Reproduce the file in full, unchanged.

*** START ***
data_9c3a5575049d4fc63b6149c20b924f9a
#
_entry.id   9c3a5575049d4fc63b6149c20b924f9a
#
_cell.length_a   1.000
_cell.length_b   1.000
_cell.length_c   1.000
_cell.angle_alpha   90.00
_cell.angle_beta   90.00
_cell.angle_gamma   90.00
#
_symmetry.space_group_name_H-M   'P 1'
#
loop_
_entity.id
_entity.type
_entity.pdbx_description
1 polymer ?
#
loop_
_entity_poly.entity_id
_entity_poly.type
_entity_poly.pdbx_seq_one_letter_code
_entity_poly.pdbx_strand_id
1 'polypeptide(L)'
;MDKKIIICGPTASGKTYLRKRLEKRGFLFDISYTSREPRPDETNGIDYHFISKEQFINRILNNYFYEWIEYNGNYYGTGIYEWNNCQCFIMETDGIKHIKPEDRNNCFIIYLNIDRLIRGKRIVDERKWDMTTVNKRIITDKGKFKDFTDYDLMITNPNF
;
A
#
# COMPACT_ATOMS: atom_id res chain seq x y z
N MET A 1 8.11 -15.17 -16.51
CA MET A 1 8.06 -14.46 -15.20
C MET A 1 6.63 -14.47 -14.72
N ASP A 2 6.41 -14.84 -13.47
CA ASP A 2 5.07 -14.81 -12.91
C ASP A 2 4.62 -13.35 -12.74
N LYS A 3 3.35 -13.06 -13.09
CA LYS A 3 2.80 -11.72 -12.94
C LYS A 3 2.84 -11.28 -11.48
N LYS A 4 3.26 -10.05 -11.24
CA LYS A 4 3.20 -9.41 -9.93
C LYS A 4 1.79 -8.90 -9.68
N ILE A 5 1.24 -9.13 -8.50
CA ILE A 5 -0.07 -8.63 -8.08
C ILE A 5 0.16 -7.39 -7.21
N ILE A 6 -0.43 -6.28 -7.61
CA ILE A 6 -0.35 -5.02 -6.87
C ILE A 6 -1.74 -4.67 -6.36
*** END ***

data_9c3a5575049d4fc63b6149c20b924f9a
#
_entry.id   9c3a5575049d4fc63b6149c20b924f9a
#
_cell.length_a   1.000
_cell.length_b   1.000
_cell.length_c   1.000
_cell.angle_alpha   90.00
_cell.angle_beta   90.00
_cell.angle_gamma   90.00
#
_symmetry.space_group_name_H-M   'P 1'
#
loop_
_entity.id
_entity.type
_entity.pdbx_description
1 polymer ?
#
loop_
_entity_poly.entity_id
_entity_poly.type
_entity_poly.pdbx_seq_one_letter_code
_entity_poly.pdbx_strand_id
1 'polypeptide(L)'
;MDKKIIICGPTASGKTYLRKRLEKRGFLFDISYTSREPRPDETNGIDYHFISKEQFINRILNNYFYEWIEYNGNYYGTGIYEWNNCQCFIMETDGIKHIKPEDRNNCFIIYLNIDRLIRGKRIVDERKWDMTTVNKRIITDKGKFKDFTDYDLMITNPNF
;
A
#
# COMPACT_ATOMS: atom_id res chain seq x y z
N MET A 1 8.11 -15.17 -16.51
CA MET A 1 8.06 -14.46 -15.20
C MET A 1 6.63 -14.47 -14.72
N ASP A 2 6.41 -14.84 -13.47
CA ASP A 2 5.07 -14.81 -12.91
C ASP A 2 4.62 -13.35 -12.74
N LYS A 3 3.35 -13.06 -13.09
CA LYS A 3 2.80 -11.72 -12.94
C LYS A 3 2.84 -11.28 -11.48
N LYS A 4 3.26 -10.05 -11.24
CA LYS A 4 3.20 -9.41 -9.93
C LYS A 4 1.79 -8.90 -9.68
N ILE A 5 1.24 -9.13 -8.50
CA ILE A 5 -0.07 -8.63 -8.08
C ILE A 5 0.16 -7.39 -7.21
N ILE A 6 -0.43 -6.28 -7.61
CA ILE A 6 -0.35 -5.02 -6.87
C ILE A 6 -1.74 -4.67 -6.36